The Buddha’s view on positive thinking was that if it violates reality, it’s worthless. ~ Bodhipaksa

Wednesday, January 11, 2017

Leave the Swords Behind

From the Cosmic Tarot, the Six of Swords; from L'Oeil de Lotus, Interdiction:
          This dancer, in a type of arabesque pose, could almost be a weather vane. His back arm and leg point toward a pole with a caduceus on top. An article I recently read stated that this symbol was used during Roman times like a white flag (an emblem of peace or neutrality); the bearer using it could deliver a message to the enemy without being harmed. In 1902, the Surgeon General chose it rather than the Staff of Asklepios (a symbol of healing) for himself and the US Army Medical Corps to signify them as noncombatants. It is interesting that the Six of Swords represents a movement in attitude and thought, yet the Interdiction card (with a sign that says 'Road Closed') indicates preventing the movement of someone or something. Perhaps it is a message to look at how I turn and move away - my motive for leaving. Does my departure look like someone huffing, stomping their feet and slamming the door on the way out? Are there any hints of passive-aggression? The swords on the ground (an agenda) suggest I leave empty-handed, without slashing anything or anyone on the way out.

Tuesday, January 10, 2017


From the Cosmic Tarot, the Prince (Knight) of Pentacles; from the L'Oeil de Lotus, Force:
         This Knight reminds me of a long-haired, young Clark Gable, perhaps best known for his line in Gone with the Wind: "Frankly, my dear, I don't give a damn." His character in the story, Rhett Butler, predicted the South would never win the Civil War. Butler was one of the few characters clear-eyed enough to see Southerners and their "cause" for the romanticized self-centeredness it was. Though his Achilles's heel was Scarlet, he eventually left her, choosing real life over drama. This Knight likes his feet firmly planted in the ground with concrete tasks to do and goals to attain. But the bull (and sun) in Force point out his stubborn side. Just because he has a plan doesn't mean he can bulldoze other people into accepting it. Anyone who's ever had to manage employees will instantly recognize his dilemma. In order to get anything accomplished, he's going to have to be willing to be flexible and learn how to compromise.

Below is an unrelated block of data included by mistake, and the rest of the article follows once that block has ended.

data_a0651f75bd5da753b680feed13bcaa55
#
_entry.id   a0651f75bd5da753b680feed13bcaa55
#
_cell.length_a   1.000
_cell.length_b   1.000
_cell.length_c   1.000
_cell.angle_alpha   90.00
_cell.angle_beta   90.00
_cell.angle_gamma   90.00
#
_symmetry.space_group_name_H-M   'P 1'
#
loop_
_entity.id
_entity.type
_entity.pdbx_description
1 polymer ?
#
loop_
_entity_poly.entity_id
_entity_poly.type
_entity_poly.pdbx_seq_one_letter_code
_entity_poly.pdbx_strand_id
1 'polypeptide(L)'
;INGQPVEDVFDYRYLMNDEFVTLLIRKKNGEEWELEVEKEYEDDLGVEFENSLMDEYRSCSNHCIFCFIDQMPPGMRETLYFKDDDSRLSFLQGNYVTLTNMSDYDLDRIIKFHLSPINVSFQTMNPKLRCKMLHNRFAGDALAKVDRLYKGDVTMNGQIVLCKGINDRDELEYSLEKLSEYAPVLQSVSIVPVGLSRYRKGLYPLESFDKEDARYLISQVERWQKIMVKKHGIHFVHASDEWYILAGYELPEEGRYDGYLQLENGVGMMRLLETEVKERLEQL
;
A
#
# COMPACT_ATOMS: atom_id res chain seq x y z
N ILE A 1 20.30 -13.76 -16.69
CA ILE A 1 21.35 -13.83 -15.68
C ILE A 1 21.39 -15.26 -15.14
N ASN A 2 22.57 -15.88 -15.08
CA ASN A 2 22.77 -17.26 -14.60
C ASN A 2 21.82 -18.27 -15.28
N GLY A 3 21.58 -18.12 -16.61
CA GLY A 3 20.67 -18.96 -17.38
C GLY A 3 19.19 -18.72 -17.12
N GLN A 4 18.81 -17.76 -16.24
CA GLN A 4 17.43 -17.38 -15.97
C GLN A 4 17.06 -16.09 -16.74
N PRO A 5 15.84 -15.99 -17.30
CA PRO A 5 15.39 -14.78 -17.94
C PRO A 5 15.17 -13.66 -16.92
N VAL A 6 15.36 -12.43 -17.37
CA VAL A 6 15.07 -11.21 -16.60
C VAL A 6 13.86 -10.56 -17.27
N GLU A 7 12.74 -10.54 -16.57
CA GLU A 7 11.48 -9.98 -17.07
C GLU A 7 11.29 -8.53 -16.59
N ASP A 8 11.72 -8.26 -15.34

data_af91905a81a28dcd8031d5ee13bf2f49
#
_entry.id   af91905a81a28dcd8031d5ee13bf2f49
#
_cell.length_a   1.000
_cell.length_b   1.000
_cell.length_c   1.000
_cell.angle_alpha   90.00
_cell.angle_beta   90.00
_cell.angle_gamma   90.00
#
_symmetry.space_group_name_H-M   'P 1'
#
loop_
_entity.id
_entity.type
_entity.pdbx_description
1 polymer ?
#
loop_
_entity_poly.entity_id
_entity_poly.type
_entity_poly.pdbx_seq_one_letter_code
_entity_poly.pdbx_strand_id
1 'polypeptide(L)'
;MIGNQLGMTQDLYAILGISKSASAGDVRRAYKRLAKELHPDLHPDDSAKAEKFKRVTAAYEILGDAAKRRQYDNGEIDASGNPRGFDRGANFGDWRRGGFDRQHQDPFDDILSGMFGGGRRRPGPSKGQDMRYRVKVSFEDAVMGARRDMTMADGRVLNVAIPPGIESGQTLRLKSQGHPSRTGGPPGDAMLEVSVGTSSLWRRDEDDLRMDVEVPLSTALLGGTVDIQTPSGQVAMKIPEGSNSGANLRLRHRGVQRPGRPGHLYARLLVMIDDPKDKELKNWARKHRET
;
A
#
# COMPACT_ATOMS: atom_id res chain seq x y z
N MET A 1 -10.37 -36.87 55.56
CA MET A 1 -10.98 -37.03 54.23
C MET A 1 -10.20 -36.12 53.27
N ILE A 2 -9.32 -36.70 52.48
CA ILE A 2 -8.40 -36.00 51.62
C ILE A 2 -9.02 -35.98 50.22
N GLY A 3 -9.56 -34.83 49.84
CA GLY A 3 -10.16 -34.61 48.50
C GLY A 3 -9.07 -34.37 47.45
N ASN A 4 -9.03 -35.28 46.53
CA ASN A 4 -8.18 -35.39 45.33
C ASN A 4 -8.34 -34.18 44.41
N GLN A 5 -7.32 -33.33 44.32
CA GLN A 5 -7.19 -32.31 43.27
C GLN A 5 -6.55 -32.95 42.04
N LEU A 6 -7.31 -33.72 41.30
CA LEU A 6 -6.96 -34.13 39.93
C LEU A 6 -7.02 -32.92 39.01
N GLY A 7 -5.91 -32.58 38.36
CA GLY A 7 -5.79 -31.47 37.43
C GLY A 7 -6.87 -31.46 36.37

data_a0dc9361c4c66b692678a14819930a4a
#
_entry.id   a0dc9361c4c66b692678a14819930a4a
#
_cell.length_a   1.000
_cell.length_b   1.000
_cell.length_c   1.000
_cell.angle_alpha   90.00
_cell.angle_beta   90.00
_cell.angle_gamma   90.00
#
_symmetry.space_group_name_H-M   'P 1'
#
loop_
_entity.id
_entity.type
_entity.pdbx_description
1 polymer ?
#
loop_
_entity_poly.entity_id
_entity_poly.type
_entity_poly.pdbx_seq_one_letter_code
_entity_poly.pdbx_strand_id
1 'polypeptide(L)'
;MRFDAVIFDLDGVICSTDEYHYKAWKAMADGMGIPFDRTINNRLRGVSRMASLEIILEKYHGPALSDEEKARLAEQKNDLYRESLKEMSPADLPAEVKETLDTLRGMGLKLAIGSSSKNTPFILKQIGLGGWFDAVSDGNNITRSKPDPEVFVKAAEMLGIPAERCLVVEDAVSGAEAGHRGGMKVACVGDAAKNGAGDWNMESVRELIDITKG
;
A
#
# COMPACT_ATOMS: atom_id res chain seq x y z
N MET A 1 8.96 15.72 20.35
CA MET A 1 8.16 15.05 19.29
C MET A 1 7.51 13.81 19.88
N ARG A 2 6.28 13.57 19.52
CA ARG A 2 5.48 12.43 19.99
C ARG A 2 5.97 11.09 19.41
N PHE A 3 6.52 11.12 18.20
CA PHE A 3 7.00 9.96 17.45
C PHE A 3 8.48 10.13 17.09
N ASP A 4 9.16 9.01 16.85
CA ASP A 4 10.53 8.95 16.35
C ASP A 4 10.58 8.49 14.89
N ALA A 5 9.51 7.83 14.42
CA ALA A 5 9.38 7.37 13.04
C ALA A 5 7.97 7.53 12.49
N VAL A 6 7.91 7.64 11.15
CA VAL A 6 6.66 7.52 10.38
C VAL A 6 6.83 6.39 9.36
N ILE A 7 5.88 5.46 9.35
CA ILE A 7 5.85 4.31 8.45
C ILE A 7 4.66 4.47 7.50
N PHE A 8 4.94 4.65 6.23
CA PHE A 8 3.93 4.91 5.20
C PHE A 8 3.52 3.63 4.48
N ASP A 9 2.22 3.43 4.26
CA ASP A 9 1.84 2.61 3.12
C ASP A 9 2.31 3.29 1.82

Monday, January 9, 2017

The Wisdom of Company

From the Cosmic Tarot, the Three of Cups; from the L'Oeil de Lotus, Wisdom:
While I dance I cannot judge,
I cannot hate,
I cannot separate myself from life.
I can only be joyful and whole. 
-- Hans Bos 
          I've never been trained in any sort of dance (I grew up in a fundamental church that thought dancing was sinful - a doorway to carnal sins). I generally just shake and move in free-form style to the music. And like the quote suggests, I've never been angry, afraid or sad when dancing, just full of joy. The best times have been dancing with a group of girl friends - no one had to impress anyone, we were just there to have fun. It is one of the purest ways to celebrate being alive. Wisdom shows several lotus plants in full bloom. Their seeds start in the mud, then must move through the murky water to the sky above. While I have my 'fun-time' friends, I also have those who've shared a similar dark journey through mud and murky water with me. We delight in having made it to light and air, while simultaneously pointing the way for those still in the muck. I was with such a group of ladies last night. We've dubbed ourselves the 'Ladybugs;' like the insects that congregate for warmth in the winter, we are a haven for each others' hearts.

Sunday, January 8, 2017

Roll the Dice

This week I'll be using the Cosmic Tarot, created by Norbert Losche and published by U.S. Games. I'll also be drawing from L'Oeil de Lotus (Eye of the Lotus), created by Colette and Gérard Lougarre and published by Vox Arkhana. Today's cards are the Seven of Cups and Chance:
          This guy is so overcome by options to choose that he's fallen to his knees. He reminds me of an overly dramatic actor on a telenovela. The longer I live the more I'm beginning to realize that emotional fulfillment is not the same as a temporary pleasure. Joy and contentment are created within me, not from something outside myself. Consider Tom Bodett's words: “They say a person needs just three things to be truly happy in this world: someone to love, something to do, and something to hope for.” Notice he does not say someone who loves me and does things for me. I am the lover and the doer; I make my own happiness. Can the act of loving and doing be the reward itself instead of some outcome I'm trying to grab? Chance shows up with a roll of the dice cup to warn me to drop my expectations. No one can accurately predict what will happen and how things will turn out.There's nothing wrong with hope as long as it's not fixed, made of concrete and iron.